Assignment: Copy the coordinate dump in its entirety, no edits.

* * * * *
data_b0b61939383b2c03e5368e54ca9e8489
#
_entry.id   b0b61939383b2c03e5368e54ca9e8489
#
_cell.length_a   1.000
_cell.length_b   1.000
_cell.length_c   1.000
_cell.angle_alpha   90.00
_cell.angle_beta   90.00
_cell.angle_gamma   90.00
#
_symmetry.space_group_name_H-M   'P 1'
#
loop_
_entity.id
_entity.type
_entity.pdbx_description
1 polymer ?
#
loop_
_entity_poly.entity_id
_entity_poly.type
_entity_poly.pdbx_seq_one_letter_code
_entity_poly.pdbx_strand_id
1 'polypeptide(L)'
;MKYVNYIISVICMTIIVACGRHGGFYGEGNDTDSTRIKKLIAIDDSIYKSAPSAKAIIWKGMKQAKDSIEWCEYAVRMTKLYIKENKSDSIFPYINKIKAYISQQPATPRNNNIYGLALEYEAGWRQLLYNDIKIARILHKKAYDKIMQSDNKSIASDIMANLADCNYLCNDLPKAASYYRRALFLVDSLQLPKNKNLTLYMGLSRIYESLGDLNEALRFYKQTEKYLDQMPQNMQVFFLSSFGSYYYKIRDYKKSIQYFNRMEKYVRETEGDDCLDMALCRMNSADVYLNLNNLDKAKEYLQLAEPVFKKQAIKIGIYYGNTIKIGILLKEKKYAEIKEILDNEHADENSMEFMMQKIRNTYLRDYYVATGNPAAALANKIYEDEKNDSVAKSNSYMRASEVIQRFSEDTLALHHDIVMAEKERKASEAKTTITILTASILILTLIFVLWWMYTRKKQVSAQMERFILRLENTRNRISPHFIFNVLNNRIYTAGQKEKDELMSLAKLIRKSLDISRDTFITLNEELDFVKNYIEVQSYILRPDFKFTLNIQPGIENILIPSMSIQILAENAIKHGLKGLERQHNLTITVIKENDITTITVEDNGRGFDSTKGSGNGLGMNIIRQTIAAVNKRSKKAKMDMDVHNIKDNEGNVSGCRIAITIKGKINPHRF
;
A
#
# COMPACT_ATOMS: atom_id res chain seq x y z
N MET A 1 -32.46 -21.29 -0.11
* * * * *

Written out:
data_b0b61939383b2c03e5368e54ca9e8489
#
_entry.id   b0b61939383b2c03e5368e54ca9e8489
#
_cell.length_a   1.000
_cell.length_b   1.000
_cell.length_c   1.000
_cell.angle_alpha   90.00
_cell.angle_beta   90.00
_cell.angle_gamma   90.00
#
_symmetry.space_group_name_H-M   'P 1'
#
loop_
_entity.id
_entity.type
_entity.pdbx_description
1 polymer ?
#
loop_
_entity_poly.entity_id
_entity_poly.type
_entity_poly.pdbx_seq_one_letter_code
_entity_poly.pdbx_strand_id
1 'polypeptide(L)'
;MKYVNYIISVICMTIIVACGRHGGFYGEGNDTDSTRIKKLIAIDDSIYKSAPSAKAIIWKGMKQAKDSIEWCEYAVRMTKLYIKENKSDSIFPYINKIKAYISQQPATPRNNNIYGLALEYEAGWRQLLYNDIKIARILHKKAYDKIMQSDNKSIASDIMANLADCNYLCNDLPKAASYYRRALFLVDSLQLPKNKNLTLYMGLSRIYESLGDLNEALRFYKQTEKYLDQMPQNMQVFFLSSFGSYYYKIRDYKKSIQYFNRMEKYVRETEGDDCLDMALCRMNSADVYLNLNNLDKAKEYLQLAEPVFKKQAIKIGIYYGNTIKIGILLKEKKYAEIKEILDNEHADENSMEFMMQKIRNTYLRDYYVATGNPAAALANKIYEDEKNDSVAKSNSYMRASEVIQRFSEDTLALHHDIVMAEKERKASEAKTTITILTASILILTLIFVLWWMYTRKKQVSAQMERFILRLENTRNRISPHFIFNVLNNRIYTAGQKEKDELMSLAKLIRKSLDISRDTFITLNEELDFVKNYIEVQSYILRPDFKFTLNIQPGIENILIPSMSIQILAENAIKHGLKGLERQHNLTITVIKENDITTITVEDNGRGFDSTKGSGNGLGMNIIRQTIAAVNKRSKKAKMDMDVHNIKDNEGNVSGCRIAITIKGKINPHRF
;
A
#
# COMPACT_ATOMS: atom_id res chain seq x y z
N MET A 1 -32.46 -21.29 -0.11